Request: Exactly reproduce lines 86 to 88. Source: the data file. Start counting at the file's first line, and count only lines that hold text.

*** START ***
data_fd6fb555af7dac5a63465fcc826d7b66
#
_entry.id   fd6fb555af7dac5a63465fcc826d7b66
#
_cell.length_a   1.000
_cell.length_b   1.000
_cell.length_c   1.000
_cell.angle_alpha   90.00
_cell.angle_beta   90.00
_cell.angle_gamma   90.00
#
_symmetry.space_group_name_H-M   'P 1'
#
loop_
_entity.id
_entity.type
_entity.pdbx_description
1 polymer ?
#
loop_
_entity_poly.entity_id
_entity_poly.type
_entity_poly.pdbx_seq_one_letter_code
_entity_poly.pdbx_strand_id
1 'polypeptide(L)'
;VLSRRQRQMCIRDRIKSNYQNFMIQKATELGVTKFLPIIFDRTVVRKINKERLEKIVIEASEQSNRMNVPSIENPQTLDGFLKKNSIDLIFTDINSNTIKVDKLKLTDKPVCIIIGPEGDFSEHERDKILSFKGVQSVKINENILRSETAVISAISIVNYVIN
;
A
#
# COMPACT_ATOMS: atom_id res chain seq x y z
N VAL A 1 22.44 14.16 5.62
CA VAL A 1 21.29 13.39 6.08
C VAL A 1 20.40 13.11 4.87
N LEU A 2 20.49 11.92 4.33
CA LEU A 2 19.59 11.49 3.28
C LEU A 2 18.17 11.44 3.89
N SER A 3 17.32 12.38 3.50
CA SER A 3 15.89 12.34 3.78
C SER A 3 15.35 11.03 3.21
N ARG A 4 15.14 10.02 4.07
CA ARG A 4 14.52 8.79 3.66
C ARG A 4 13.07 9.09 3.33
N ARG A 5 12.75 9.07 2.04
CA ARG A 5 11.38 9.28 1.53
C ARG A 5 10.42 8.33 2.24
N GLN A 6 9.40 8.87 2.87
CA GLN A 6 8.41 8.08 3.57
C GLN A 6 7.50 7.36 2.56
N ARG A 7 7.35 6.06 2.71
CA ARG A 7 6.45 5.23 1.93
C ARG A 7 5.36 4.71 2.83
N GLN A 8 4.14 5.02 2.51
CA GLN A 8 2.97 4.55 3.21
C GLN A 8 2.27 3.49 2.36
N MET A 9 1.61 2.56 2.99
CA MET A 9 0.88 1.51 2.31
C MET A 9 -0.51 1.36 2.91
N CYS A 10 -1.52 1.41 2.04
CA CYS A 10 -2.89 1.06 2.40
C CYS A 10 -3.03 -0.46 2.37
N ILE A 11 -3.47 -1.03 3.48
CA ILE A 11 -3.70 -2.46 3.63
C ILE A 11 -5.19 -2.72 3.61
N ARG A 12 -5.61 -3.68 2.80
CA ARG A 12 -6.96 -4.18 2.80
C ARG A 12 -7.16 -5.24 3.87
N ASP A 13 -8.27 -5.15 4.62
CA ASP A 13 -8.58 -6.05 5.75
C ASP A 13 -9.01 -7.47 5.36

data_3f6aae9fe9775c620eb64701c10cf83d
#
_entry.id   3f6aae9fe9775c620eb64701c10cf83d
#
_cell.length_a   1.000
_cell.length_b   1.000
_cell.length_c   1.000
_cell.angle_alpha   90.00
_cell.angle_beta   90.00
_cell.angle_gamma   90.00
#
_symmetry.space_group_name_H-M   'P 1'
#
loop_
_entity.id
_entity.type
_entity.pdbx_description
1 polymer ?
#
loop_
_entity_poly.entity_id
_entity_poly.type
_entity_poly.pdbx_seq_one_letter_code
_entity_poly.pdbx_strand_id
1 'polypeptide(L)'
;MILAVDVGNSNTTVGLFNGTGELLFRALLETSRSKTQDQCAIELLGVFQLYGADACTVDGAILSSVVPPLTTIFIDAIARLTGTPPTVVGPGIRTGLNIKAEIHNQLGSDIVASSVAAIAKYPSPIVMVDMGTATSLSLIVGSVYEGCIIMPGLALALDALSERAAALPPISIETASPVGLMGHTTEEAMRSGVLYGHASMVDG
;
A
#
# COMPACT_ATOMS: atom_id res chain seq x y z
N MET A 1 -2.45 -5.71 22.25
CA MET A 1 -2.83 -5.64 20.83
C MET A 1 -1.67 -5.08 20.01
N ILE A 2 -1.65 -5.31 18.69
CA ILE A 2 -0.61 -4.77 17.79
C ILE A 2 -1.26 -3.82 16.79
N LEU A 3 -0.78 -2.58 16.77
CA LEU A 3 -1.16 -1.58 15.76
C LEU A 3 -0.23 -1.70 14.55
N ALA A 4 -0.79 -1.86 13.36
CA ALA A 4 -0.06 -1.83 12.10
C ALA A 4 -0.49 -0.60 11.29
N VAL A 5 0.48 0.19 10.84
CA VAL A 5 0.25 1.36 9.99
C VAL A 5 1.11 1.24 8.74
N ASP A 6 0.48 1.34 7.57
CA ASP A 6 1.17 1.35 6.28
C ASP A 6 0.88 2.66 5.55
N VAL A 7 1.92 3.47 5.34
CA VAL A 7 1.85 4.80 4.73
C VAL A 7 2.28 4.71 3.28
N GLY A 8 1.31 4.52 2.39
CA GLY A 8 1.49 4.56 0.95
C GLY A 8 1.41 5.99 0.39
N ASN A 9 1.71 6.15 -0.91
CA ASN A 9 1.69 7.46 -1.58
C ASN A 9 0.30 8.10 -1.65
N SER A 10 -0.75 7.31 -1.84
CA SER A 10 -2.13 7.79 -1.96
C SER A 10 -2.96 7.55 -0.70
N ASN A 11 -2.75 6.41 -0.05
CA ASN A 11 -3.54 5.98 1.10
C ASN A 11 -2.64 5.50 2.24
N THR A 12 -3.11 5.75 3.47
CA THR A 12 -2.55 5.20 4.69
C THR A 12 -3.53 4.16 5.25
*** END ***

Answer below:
_entity.pdbx_description
1 polymer ?
#